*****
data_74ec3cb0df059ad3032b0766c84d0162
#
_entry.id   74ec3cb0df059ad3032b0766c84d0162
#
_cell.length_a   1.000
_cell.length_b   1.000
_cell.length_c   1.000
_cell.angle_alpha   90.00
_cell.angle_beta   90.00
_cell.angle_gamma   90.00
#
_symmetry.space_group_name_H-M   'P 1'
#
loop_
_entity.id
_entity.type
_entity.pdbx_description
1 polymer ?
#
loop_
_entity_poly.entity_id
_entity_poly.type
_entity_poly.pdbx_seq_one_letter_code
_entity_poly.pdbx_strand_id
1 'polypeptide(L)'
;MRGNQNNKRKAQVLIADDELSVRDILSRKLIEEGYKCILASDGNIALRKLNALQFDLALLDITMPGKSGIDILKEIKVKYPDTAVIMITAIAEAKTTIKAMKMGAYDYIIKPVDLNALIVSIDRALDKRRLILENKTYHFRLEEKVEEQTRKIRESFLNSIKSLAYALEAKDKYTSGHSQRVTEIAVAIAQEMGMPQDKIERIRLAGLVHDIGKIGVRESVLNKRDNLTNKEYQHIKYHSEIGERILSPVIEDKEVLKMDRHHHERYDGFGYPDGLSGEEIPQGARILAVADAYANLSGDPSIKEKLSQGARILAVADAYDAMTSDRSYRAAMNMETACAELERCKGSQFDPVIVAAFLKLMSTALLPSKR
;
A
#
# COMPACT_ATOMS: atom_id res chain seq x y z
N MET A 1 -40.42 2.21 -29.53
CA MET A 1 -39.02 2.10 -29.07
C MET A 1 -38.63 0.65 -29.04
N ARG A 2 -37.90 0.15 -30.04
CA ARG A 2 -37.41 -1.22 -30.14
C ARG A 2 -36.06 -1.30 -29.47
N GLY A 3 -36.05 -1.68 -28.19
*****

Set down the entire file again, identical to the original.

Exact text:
data_74ec3cb0df059ad3032b0766c84d0162
#
_entry.id   74ec3cb0df059ad3032b0766c84d0162
#
_cell.length_a   1.000
_cell.length_b   1.000
_cell.length_c   1.000
_cell.angle_alpha   90.00
_cell.angle_beta   90.00
_cell.angle_gamma   90.00
#
_symmetry.space_group_name_H-M   'P 1'
#
loop_
_entity.id
_entity.type
_entity.pdbx_description
1 polymer ?
#
loop_
_entity_poly.entity_id
_entity_poly.type
_entity_poly.pdbx_seq_one_letter_code
_entity_poly.pdbx_strand_id
1 'polypeptide(L)'
;MRGNQNNKRKAQVLIADDELSVRDILSRKLIEEGYKCILASDGNIALRKLNALQFDLALLDITMPGKSGIDILKEIKVKYPDTAVIMITAIAEAKTTIKAMKMGAYDYIIKPVDLNALIVSIDRALDKRRLILENKTYHFRLEEKVEEQTRKIRESFLNSIKSLAYALEAKDKYTSGHSQRVTEIAVAIAQEMGMPQDKIERIRLAGLVHDIGKIGVRESVLNKRDNLTNKEYQHIKYHSEIGERILSPVIEDKEVLKMDRHHHERYDGFGYPDGLSGEEIPQGARILAVADAYANLSGDPSIKEKLSQGARILAVADAYDAMTSDRSYRAAMNMETACAELERCKGSQFDPVIVAAFLKLMSTALLPSKR
;
A
#
# COMPACT_ATOMS: atom_id res chain seq x y z
N MET A 1 -40.42 2.21 -29.53
CA MET A 1 -39.02 2.10 -29.07
C MET A 1 -38.63 0.65 -29.04
N ARG A 2 -37.90 0.15 -30.04
CA ARG A 2 -37.41 -1.22 -30.14
C ARG A 2 -36.06 -1.30 -29.47
N GLY A 3 -36.05 -1.68 -28.19